Lecture 6-7 Notes - Statistics Department

Lecture 6-7 Notes - Statistics Department

Stat 112: Lecture 9 Notes Homework 3: Due next Thursday Prediction Intervals for Multiple Regression (Chapter 4.5) Multicollinearity (Chapter 4.6). Summary of F tests Partial F tests are used to test whether a subset of the slopes in multiple regression are zero. The whole model F test (test of the useful of the model) tests whether the slopes on all variables in multiple regression are zero, i.e., it tests whether the multiple regression is more useful for prediction than just ignoring the Xs and using to predict Y. Y For testing whether one slope in multiple regression is zero, we can use the t-test. But in fact, the partial F test for one slope being zero is equivalent to the t-test (it gives the same p-values and the same decisions). Why use the F test to test whether two or more slopes are not both equal to zero rather than two t-tests? The F test is more powerful. This will be illustrated later in the lecture. Prediction in Automobile

Example The design team is planning a new car with the following characteristics: horsepower = 200, weight = 4000 lb, cargo = 18 ft3, seating = 5 adults. What is a 95% prediction interval for the GPM1000 of this car? Prediction with Multiple Regression Equation Prediction interval for individual with x1,,xK: y p b0 b1 x1 bK xK CI :y p t / 2,n K 1 * s p s p SE ( y p y p ) Finding Prediction Interval in JMP Enter a line with the independent variables x1,,xK for the new individual. Do not enter a y for the new individual. Fit the model. Because the new individual does not have a y, JMP will not include the new individual when calculating the least squares fit.

Click red triangle next to response, click Save Columns: To find y p , click Predicted Values. Creates column with y p To find 95% PI, click Indiv Confid Interval. Creates column with lower and upper endpoints of 95% PI. Prediction in Automobile Example The design team is planning a new car with the following characteristics: horsepower = 200, weight = 4000 lb, cargo = 18 ft3, seating = 5 adults. From JMP, y p 45.08 95% prediction interval: (37.86, 52.31) Multicollinearity DATA: A real estate agents wants to develop a model to predict the selling price of a home. The agent takes a random sample of 100 homes that were recently sold and records the selling price (y), the

number of bedrooms (x1), the size in square feet (x2) and the lot size in square feet (x 3). Data is in houseprice.JMP. Scatterplot Matrix 200000 Price 100000 5.0 4.0 3.0 2.0 3000 2500 2000 1500 Bedrooms

House Size 8000 6000 Lot Size 4000 100000 2.0 3.5 5.0 1500 250040007000 Response Price Summary of Fit RSquare RSquare Adj Root Mean Square Error Mean of Response Observations (or Sum Wgts) 0.559998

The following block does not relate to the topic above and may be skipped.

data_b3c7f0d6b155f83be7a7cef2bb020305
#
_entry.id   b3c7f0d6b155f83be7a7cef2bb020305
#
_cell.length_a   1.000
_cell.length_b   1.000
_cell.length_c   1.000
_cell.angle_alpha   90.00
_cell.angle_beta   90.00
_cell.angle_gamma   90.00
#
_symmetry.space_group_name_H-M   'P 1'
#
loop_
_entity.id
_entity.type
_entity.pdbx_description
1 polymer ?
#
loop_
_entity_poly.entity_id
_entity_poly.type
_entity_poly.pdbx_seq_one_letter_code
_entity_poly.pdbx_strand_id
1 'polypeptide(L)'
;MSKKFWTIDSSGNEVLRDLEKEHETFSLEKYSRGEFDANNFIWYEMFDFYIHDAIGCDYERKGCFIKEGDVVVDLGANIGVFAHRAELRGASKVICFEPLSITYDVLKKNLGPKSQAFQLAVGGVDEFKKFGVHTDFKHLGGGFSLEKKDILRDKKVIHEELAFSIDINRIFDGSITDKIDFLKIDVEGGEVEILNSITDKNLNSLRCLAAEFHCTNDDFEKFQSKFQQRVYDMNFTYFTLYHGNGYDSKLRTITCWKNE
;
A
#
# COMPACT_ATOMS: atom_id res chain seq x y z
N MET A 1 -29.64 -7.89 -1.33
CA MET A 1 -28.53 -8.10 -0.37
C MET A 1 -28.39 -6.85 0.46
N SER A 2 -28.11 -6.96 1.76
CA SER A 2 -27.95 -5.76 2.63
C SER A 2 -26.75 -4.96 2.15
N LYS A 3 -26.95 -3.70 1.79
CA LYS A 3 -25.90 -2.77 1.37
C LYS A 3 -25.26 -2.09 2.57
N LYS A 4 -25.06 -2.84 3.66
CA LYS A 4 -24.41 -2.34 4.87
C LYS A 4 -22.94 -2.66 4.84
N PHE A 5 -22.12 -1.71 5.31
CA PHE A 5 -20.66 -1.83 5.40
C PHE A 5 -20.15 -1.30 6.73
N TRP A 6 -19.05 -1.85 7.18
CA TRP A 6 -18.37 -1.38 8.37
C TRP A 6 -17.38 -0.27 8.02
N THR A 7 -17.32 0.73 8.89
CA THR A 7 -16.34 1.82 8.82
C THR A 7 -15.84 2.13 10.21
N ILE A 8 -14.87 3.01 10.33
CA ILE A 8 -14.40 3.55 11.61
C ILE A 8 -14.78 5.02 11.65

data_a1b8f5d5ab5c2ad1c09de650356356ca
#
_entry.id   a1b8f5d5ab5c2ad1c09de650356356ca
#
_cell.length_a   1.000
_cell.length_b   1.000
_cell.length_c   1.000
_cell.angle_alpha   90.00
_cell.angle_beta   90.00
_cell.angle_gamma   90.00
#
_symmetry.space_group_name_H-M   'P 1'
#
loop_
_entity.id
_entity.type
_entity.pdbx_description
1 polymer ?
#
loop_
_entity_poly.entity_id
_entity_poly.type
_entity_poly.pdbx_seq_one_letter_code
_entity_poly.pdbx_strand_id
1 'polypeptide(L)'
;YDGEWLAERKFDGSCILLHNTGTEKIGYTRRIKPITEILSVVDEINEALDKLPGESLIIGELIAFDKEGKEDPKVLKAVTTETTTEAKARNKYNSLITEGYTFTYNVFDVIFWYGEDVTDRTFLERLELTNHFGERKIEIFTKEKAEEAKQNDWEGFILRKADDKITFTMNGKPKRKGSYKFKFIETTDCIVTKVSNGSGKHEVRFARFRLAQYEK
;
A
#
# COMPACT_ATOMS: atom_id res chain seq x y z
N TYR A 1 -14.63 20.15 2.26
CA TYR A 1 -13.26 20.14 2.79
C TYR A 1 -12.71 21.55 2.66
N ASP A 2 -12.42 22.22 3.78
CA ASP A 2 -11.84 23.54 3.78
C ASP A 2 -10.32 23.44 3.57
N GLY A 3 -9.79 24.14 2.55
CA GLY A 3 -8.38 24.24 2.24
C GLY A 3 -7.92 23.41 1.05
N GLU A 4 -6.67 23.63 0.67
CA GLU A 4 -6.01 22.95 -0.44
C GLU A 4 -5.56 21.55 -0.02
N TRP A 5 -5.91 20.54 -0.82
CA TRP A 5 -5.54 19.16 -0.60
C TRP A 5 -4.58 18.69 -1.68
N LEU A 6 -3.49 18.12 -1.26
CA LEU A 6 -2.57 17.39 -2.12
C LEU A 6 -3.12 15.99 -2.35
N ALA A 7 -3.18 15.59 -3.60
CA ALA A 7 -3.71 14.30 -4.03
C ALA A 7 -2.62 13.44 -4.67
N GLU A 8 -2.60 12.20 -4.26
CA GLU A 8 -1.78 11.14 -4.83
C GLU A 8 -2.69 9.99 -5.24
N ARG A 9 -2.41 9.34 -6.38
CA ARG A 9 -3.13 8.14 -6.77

0.546248 25022.71 154066 100 Analysis of Variance Source DF Sum of Squares Mean Square F Ratio Model 3 7.65017e10 2.5501e10 40.7269 Prob > F Error 96 6.0109e+10 626135896 C. Total 99 1.36611e11

<.0001 Parameter Estimates Term Intercept Bedrooms House Size Lot Size Estimate Std Error t Ratio Prob>|t| 37717.595 14176.74 2.66 0.0091 2306.0808 6994.192 0.33 0.7423 74.296806 52.97858 1.40 0.1640 -4.363783 17.024 -0.26 0.7982

There is strong evidence that predictors are useful, p-value for F-test <.0001 and R 2 .560 , but the t-tests for each coefficient are not significant. Indicative of multicollinearity. Note: These results illustrate how the F test is more powerful for testing whether a group of slopes in multiple regression are all zero than individual t tests. Multicollinearity Multicollinearity: Explanatory variables are highly correlated with each other. It is often hard to determine their individual regression coefficients. Multivariate Correlations Bedrooms Bedrooms House Size There

is Lot Size 1.0000 0.8465 very little 0.8374 House Size Lot Size 0.8465 0.8374 1.0000 0.9936 information in the 0.9936 1.0000

data set to find out what would happen if we fix house size and change lot size. Since house size and lot size are highly correlated, for fixed house size, lot sizes do not change much. The standard error for estimating the coefficient of lot sizes is large. Consequently the coefficient may not be significant. Similarly for the coefficient of house size. So, while it seems that at least one of the coefficients is significant (See ANOVA) you can not tell which one is the useful one. Consequences of Multicollinearity Standard errors of regression coefficients are large. As a result t statistics for testing the population regression coefficients are small. Regression coefficient estimates are unstable. Signs of coefficients may be opposite of what is intuitively reasonable (e.g., negative sign on lot size). Dropping or adding one variable in the

regression causes large change in estimates of coefficients of other variables. Detecting Multicollinearity 1. Pairwise correlations between explanatory variables are high. 2. Large overall F-statistic for testing usefulness of predictors but small t statistics. 3. Variance inflation factors Variance Inflation Factors Variance inflation factor (VIF): Let R 2j denote the R2 for the multiple regression of xj on the other x-variables. Then 1 VIF j . 2 1 Rj Fact: MSE

SD j VIF n 1 S x2 j j 2 VIFj for variable xj: Measure of the increase in the variance of the coefficient on xj due to the correlation among the explanatory variables compared to what the variance of the coefficient on xj would be if xj were independent of the other explanatory variables. Using VIFs To obtain VIFs, after Fit Model, go to Parameter Estimates, right click, click Columns and click VIFs. Detecting multicollinearity with VIFs: Any individual VIF greater than 10 indicates multicollinearity.